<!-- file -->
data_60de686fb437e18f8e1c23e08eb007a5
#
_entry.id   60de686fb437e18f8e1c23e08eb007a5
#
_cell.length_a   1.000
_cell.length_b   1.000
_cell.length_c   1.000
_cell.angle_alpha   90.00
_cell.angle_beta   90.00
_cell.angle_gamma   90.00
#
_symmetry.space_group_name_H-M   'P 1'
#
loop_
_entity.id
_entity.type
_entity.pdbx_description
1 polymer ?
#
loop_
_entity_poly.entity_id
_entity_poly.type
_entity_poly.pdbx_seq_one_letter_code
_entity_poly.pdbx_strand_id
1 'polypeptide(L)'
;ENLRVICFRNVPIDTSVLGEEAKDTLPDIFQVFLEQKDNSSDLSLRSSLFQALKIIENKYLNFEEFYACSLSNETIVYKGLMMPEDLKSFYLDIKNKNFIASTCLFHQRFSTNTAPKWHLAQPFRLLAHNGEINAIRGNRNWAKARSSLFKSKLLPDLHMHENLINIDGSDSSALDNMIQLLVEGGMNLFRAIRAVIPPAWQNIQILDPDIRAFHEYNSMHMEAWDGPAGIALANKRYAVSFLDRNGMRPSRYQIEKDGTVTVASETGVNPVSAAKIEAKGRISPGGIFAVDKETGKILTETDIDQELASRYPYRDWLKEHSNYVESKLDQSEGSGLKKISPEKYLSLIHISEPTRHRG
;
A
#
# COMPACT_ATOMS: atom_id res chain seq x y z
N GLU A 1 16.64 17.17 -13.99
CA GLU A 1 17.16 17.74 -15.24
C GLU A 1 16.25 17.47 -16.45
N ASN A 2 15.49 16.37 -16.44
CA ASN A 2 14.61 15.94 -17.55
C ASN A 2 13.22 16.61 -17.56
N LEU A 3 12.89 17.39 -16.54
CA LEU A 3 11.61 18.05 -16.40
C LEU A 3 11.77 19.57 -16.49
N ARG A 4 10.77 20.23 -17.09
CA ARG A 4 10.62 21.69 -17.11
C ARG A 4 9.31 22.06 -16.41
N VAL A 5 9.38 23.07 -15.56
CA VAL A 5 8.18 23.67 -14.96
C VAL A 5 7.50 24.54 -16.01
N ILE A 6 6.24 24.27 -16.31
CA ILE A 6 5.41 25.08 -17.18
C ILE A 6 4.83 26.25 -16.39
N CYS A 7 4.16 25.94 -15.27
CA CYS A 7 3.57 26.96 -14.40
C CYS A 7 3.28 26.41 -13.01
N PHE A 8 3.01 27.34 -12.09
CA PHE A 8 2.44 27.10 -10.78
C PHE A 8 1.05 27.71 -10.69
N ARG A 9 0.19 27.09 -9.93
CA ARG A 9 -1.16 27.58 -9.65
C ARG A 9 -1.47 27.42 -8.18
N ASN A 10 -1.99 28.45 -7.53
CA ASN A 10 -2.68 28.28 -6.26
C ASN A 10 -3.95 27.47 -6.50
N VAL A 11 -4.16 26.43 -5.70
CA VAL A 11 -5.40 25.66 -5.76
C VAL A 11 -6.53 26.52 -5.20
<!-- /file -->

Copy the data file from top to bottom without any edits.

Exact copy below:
data_60de686fb437e18f8e1c23e08eb007a5
#
_entry.id   60de686fb437e18f8e1c23e08eb007a5
#
_cell.length_a   1.000
_cell.length_b   1.000
_cell.length_c   1.000
_cell.angle_alpha   90.00
_cell.angle_beta   90.00
_cell.angle_gamma   90.00
#
_symmetry.space_group_name_H-M   'P 1'
#
loop_
_entity.id
_entity.type
_entity.pdbx_description
1 polymer ?
#
loop_
_entity_poly.entity_id
_entity_poly.type
_entity_poly.pdbx_seq_one_letter_code
_entity_poly.pdbx_strand_id
1 'polypeptide(L)'
;ENLRVICFRNVPIDTSVLGEEAKDTLPDIFQVFLEQKDNSSDLSLRSSLFQALKIIENKYLNFEEFYACSLSNETIVYKGLMMPEDLKSFYLDIKNKNFIASTCLFHQRFSTNTAPKWHLAQPFRLLAHNGEINAIRGNRNWAKARSSLFKSKLLPDLHMHENLINIDGSDSSALDNMIQLLVEGGMNLFRAIRAVIPPAWQNIQILDPDIRAFHEYNSMHMEAWDGPAGIALANKRYAVSFLDRNGMRPSRYQIEKDGTVTVASETGVNPVSAAKIEAKGRISPGGIFAVDKETGKILTETDIDQELASRYPYRDWLKEHSNYVESKLDQSEGSGLKKISPEKYLSLIHISEPTRHRG
;
A
#
# COMPACT_ATOMS: atom_id res chain seq x y z
N GLU A 1 16.64 17.17 -13.99
CA GLU A 1 17.16 17.74 -15.24
C GLU A 1 16.25 17.47 -16.45
N ASN A 2 15.49 16.37 -16.44
CA ASN A 2 14.61 15.94 -17.55
C ASN A 2 13.22 16.61 -17.56
N LEU A 3 12.89 17.39 -16.54
CA LEU A 3 11.61 18.05 -16.40
C LEU A 3 11.77 19.57 -16.49
N ARG A 4 10.77 20.23 -17.09
CA ARG A 4 10.62 21.69 -17.11
C ARG A 4 9.31 22.06 -16.41
N VAL A 5 9.38 23.07 -15.56
CA VAL A 5 8.18 23.67 -14.96
C VAL A 5 7.50 24.54 -16.01
N ILE A 6 6.24 24.27 -16.31
CA ILE A 6 5.41 25.08 -17.18
C ILE A 6 4.83 26.25 -16.39
N CYS A 7 4.16 25.94 -15.27
CA CYS A 7 3.57 26.96 -14.40
C CYS A 7 3.28 26.41 -13.01
N PHE A 8 3.01 27.34 -12.09
CA PHE A 8 2.44 27.10 -10.78
C PHE A 8 1.05 27.71 -10.69
N ARG A 9 0.19 27.09 -9.93
CA ARG A 9 -1.16 27.58 -9.65
C ARG A 9 -1.47 27.42 -8.18
N ASN A 10 -1.99 28.45 -7.53
CA ASN A 10 -2.68 28.28 -6.26
C ASN A 10 -3.95 27.47 -6.50
N VAL A 11 -4.16 26.43 -5.70
CA VAL A 11 -5.40 25.66 -5.76
C VAL A 11 -6.53 26.52 -5.20